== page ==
In addition, unlike other Islamic sects, Wahhabism outlaws the celebration of Almoulid (Prophet Mohammad’s Birthday); forbids religious freedom, opposes political freedom of expression by constantly admonishing Saudis to obey their leaders (who are not even elected); bans movie theaters; forces the public and businesses to observe prayers; cows the masses by publicly using the harshest Islamic punishments (applied mostly to the poor, like all other punishments) such as the beheading for convicted killers and the hand-amputation for thieves; denies the Saudi citizenship to non-Muslims; and condoned slavery until the 1960s.

    Wahhabism also abhors smoking, singing, and dancing. To ensure full compliance of its stern ordinances, the Wahhabi “Committee for the Propagation of Virtue and Prevention of Vice” with its religious police keeps a watchful eye on the Saudi public.

    Wahhabism is highly self-centered and extremely intolerant of progressive ideologies, other religions, and other Islamic sects such as Shiism and Sufism. It despises Arab Nationalism with a great deal of passion, yet it promotes “Saudi” nationalism, despite the fact that any nationalism is considered a violation of Islamic theology due to the concept of Islamic Ummah (“nation”). Wahhabism considers itself to be the only correct way in all of Islam, and any Muslim who opposes it as heretic or non-believer. [pdf]



  • Dominionism:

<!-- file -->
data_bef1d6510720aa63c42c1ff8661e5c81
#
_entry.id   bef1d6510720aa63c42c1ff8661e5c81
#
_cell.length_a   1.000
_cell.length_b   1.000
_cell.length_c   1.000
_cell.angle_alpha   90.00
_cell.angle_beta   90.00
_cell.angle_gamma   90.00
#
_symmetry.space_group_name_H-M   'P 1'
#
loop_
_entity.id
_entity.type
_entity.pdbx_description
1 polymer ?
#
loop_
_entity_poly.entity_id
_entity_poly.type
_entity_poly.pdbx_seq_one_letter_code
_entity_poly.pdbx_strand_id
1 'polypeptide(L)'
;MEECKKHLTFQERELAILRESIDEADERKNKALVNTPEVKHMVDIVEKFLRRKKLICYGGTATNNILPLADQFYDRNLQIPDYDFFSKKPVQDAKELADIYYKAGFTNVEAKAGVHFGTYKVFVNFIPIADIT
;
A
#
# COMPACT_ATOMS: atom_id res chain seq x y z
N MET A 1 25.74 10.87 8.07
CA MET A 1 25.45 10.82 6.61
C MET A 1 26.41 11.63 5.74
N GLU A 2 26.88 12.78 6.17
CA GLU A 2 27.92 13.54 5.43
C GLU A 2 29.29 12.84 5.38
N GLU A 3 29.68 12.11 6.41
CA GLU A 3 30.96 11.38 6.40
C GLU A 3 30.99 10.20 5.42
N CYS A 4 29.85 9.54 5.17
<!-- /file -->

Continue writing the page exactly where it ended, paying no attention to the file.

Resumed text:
For the past several decades the political Left has focused attention on the Christian Right’s political activism in America. Particularly, the Left has been highly critical of a select group of dominionists called Reconstructionists, whose aggressive verbiage, extreme Calvinist theologies, and religious political agendas have made it an ideal target for outrage. But, as Leftist researcher Sara Diamond has astutely observed, “the Reconstructionists’ religion of Calvinism. . . makes them unlikely to appeal to most evangelicals.”4 Indeed, few Reconstructionists would consider themselves to be evangelicals. Nevertheless, their influence has been considerable over the much larger group of patriotic evangelicals.There are two other dominionist sects within evangelicalism that have escaped in-depth scrutiny from the Left. These dominionists have been able to function virtually incognito for several reasons: 1) They have been deeply embedded within the evangelical subculture; 2) They cloaked their dominionism with new terminologies and doctrines over a period of thirty years; and 3) They figured out how to package dominionism using sophisticated mass marketing techniques. Also noteworthy: these two other dominionist camps have been operating in a dialectical fashion – while one group appealed to the TBN charismatics with all of its emotional excesses, the other group carefully managed its more intellectual public image to conform to traditional evangelical standards.This paper is a brief overview of the three main dominionist movements operating inside evangelicaldom and examines how all three of these sects are now converging around a global “kingdom” agenda. This paper is not a treatise on doctrine, nor is it an historical record, nor is it a thorough analysis of the multifarious streams of evangelical dominionism. This paper does not cover the broader issue of dominionist sects within other world religions, except for a few brief noteworthy mentions. To examine the totality of the individuals, the organizations, and their cross-linkages would require an exhaustive study which is beyond the scope of this brief synopsis. Even so, every point made in this paper could be validated by dozens, sometimes hundreds, of pieces of documentation. The inquiring reader may check out the footnotes and references.